Our base elevation is 6,000', and we're in hilly country to begin with. The 2.3 ltr 4 cylinder would struggle around here even if unloaded ... and our highways are 75 mph.

The K&N air filter advertising for fuel economy doesn't match the reality of it's performance. We saw no difference with one in our Rangers, and I also have one in my 1995 F-250 Powerstroke (only because the first owner installed it) which has no better fuel economy than an identical truck driven in similar circumstances by a neighbor. We've both towed my stock trailer with our horses to our riding destinations, and we both get similar ... within a fraction of a gallon ... fuel economy. Doesn't matter who drives ... we get virtually identical fuel economy in either truck with either driver on the same roads to the same destination. The only advantage I see to the K&N over the long term is the ability to clean and reuse the filter. If there was a fuel economy advantage to it, it would have to be in a comparison of a rather plugged up paper air filter greatly restricting airflow compared to a clean K&N.
Thanks for the info about the K&N filter upgrade, always thought it might help fuel economy, but if not, then why spend money for it. I still have the same fram air filter in there that it came with in 2000. Keep pulling it out every year and it looks just as clean as it did in 2000, and my fuel economy has not changed from that time, but still I might buy a new one in another 5 years or so. Never was real impressed with the fuel economy, considering it has the 2.3 and the truck only weighs 3000 pounds to begin with, would rather have the 3.0 V6.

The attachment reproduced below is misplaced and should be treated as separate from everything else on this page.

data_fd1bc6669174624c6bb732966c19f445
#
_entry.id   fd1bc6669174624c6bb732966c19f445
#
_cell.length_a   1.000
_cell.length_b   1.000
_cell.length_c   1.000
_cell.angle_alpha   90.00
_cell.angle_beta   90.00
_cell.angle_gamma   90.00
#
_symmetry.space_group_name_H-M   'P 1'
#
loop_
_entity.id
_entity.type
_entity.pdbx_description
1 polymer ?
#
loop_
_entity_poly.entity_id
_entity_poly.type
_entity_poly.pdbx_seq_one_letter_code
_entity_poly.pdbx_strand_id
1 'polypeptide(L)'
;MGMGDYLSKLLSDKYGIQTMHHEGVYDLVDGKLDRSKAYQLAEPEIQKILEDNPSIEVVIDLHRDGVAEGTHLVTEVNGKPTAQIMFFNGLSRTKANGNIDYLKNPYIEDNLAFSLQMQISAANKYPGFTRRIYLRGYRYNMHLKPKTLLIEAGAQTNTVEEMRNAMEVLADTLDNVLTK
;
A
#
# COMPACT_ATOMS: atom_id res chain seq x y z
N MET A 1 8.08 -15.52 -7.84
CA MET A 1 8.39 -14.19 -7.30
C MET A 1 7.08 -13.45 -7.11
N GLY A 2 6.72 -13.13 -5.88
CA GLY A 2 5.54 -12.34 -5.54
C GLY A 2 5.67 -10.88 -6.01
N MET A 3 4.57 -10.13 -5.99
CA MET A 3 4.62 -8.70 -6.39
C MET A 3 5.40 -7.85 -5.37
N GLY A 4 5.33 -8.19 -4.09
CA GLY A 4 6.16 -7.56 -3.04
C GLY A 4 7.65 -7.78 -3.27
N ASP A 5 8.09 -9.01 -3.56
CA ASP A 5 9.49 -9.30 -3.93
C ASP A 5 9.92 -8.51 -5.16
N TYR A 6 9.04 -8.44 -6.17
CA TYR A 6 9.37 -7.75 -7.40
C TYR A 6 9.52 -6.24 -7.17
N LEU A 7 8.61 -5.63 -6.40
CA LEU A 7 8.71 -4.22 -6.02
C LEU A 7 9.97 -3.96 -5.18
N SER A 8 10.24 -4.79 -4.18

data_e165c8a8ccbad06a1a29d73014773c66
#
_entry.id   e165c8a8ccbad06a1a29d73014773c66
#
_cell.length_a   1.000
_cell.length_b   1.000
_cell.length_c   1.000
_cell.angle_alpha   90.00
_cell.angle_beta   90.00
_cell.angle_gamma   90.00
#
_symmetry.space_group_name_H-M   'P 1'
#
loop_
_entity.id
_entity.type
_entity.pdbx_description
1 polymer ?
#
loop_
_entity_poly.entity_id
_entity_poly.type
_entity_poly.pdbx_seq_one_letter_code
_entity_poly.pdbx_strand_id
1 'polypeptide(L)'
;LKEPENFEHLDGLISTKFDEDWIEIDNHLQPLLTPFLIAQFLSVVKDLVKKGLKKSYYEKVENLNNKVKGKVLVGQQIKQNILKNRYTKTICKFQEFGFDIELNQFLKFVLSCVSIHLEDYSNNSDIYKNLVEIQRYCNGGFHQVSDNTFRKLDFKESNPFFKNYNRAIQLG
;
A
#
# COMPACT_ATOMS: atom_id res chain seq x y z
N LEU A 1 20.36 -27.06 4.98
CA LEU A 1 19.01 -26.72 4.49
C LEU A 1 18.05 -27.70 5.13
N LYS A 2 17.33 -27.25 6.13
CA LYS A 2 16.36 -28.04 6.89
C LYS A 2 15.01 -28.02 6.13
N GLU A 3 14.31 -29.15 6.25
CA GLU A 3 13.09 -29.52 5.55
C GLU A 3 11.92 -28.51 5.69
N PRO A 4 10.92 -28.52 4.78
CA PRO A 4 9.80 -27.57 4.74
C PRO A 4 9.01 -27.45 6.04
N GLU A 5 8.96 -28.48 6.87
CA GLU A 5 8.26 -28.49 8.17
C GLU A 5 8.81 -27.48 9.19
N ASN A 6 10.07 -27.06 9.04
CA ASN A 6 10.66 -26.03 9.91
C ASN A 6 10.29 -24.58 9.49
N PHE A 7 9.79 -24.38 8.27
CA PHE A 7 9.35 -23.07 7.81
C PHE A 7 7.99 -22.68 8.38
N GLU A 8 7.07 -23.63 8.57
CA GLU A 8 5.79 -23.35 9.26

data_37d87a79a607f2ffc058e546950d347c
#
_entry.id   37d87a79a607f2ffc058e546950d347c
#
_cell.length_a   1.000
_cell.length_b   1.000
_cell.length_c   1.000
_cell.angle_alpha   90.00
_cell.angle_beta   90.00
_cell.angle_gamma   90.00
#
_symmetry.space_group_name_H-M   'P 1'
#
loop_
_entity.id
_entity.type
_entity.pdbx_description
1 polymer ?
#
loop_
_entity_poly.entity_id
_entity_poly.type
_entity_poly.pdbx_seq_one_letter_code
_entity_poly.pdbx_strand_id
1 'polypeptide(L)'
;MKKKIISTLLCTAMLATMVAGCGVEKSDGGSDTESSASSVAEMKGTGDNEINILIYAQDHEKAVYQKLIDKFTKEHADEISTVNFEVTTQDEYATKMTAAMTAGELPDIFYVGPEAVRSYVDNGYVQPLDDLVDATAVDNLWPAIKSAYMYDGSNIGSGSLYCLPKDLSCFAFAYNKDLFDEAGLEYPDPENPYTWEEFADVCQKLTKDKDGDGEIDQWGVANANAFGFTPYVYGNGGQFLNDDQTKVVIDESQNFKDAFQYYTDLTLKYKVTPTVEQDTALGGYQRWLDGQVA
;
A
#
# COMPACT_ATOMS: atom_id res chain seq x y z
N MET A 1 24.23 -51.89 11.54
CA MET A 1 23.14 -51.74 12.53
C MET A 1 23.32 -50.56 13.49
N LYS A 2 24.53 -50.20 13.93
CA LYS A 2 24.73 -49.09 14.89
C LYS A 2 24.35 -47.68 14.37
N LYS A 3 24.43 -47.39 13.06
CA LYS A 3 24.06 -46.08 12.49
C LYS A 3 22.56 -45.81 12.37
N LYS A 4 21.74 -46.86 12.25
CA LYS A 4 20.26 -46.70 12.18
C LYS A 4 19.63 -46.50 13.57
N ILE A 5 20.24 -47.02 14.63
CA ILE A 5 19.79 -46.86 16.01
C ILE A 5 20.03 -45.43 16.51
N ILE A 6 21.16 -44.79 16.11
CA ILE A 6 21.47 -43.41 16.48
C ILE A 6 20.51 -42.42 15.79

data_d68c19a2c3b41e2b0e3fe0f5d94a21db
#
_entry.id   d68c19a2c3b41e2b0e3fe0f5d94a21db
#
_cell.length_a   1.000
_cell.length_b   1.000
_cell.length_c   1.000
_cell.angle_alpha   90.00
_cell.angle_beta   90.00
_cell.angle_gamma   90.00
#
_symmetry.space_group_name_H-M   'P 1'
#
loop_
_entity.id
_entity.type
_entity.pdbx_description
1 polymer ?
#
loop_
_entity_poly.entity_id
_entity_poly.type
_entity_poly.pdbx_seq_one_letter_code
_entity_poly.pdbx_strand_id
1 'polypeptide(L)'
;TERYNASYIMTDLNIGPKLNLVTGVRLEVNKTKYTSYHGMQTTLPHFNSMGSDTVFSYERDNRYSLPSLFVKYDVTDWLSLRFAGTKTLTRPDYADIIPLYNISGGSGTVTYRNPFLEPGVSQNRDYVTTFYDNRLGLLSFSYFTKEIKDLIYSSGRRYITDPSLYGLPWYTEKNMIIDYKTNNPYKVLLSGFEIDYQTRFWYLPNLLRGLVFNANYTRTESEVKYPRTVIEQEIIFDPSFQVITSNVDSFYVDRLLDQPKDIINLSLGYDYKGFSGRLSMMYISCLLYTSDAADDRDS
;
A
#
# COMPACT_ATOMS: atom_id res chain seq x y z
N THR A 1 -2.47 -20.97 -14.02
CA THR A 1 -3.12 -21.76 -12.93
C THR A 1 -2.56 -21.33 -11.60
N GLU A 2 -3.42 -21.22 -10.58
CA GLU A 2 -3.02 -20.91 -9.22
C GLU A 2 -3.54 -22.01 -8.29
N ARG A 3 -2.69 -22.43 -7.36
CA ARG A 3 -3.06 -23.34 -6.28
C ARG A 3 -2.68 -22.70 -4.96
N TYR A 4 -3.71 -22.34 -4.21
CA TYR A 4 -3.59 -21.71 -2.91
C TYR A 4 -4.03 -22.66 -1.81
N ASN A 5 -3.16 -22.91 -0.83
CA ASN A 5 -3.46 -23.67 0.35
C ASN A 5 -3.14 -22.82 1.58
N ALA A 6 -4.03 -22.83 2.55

Of some problems I have encountered, wipers quit working, oil cap stripped out, and rubber fuel hose from fill nozzel to tank developed a leak when you fill up on gas. The wiper probem was from corrosion in the main stick electrical plug on the steering column, where it plugs in at the bottom. A little cleaning of the contacts with tuner cleaner spray and scraping with tiny screwdriver fixed that problem. If you overtighten the oil cap (has clutch mechanism) it will strip out and turn but will not unscrew. Break off the outter cap by prying between the cap thumbtab and valve cover with large screwdriver. Then use channel locks to unscrew inner cap.

The gas hose problem is from Ford cheaping out on the quality of the hose, much like the gas cap. The hose will split where it curves and connects to the top of the gas tank. If you reach your arm between the bed and the tank, feel for the split on the top part of the elbow bend where it connects to tank. Take a bunch of silicone and smear it on your finger, reach up there and cover the split with it, repeat several times. The idea being to cover the split, not to see how much you can force into the crack of the split. Let it dry and never top off your gas tank again. This fix has been working for 3 years now.